The birth of blind football in Malawi
Date: February 18, 2021
Malawi took a historic step in 2019 when it hosted its first regional training camp for blind football coaches.
The country is riding the wave of the wider development of the sport in Africa and wanted to get in on the action. Cue Sight 2020 Direct – a charity that has introduced blind football to Malawi and is hoping to organise the country’s first national blind football championship.
Sight 2020 Direct was formed in 2001 by Andrew Feyi-Waboso, an ophthalmologist based in Wales, with the aim of providing eye care services to communities in Africa. His wife Sally, an occupational therapist, helped to broaden the scope of the charity, which now also focuses on providing support to those with irreversible sight loss.
They were particularly keen to work with youngsters with visual impairments, which inspired the charity to get involved with blind football.
We observed that blind children were left to their own devices in Malawi and so we thought a sport like blind football would stimulate them to undertake more physical activities
Andrew Feyi-Waboso said.
We know sport for visually impaired children is virtually non-existent in Malawi. We decided to support the introduction of blind football and introduce it to schools beginning with one school at a time.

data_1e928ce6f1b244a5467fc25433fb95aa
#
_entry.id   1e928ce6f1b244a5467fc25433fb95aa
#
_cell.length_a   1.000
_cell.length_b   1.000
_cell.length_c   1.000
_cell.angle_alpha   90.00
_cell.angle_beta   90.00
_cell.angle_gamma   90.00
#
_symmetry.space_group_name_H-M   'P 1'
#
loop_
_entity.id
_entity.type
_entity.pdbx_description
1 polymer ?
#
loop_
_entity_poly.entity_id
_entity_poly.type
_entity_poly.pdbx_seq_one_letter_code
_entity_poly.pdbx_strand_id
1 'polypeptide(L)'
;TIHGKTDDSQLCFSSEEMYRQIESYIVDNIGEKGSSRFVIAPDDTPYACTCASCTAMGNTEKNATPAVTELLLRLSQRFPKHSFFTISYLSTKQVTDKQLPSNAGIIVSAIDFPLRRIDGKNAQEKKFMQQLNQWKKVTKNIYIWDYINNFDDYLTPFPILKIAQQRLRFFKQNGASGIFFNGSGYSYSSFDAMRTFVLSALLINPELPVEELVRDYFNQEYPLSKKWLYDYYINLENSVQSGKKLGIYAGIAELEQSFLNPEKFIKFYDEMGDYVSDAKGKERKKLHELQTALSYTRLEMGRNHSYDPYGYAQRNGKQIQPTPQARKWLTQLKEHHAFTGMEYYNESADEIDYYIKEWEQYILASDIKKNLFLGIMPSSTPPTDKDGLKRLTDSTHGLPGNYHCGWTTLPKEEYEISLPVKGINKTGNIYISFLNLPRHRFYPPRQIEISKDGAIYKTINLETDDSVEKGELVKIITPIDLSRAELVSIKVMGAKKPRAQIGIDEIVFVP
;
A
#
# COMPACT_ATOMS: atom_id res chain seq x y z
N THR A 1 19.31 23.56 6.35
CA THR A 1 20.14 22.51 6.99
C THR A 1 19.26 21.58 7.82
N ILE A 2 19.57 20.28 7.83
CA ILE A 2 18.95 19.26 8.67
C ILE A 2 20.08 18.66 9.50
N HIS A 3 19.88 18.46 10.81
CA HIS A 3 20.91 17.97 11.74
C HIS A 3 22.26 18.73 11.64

Andrew and Sally received training from the Royal National College for the Blind, and local football teams donated kit and equipment. A pilot programme took place at the Montfort Special Needs Education School in Nguludi. It proved to be a huge success with many children with visual impairments enrolled. They were divided into groups and the Feyi-Wabosos, assisted by physical education teachers, worked to build their confidence and get them used to running, movements and the ball.
This work, which started in 2014 and has resulted in annual events for blind football and the first coaching camp in 2019, is the first step towards a achieving a bigger ambition – competing on the international stage.
Malawi has not yet been able to play any tournaments or championships. When the sport is more widely known, we hope that Malawi will be confident enough to send a team.
With the pandemic around, practical sessions and skills training for students have been put to a halt and the 2020 coaching camp had to be postponed:
There are many challenges with school closures and our inability to travel to the schools to conduct training and follow up on the teachers who have been trained to introduce blind football in their respective schools.
As of the future, Sight 2020 plans to introduce blind football into all schools in Malawi and have an annual national blind football tournament.
By Sarah S Nasir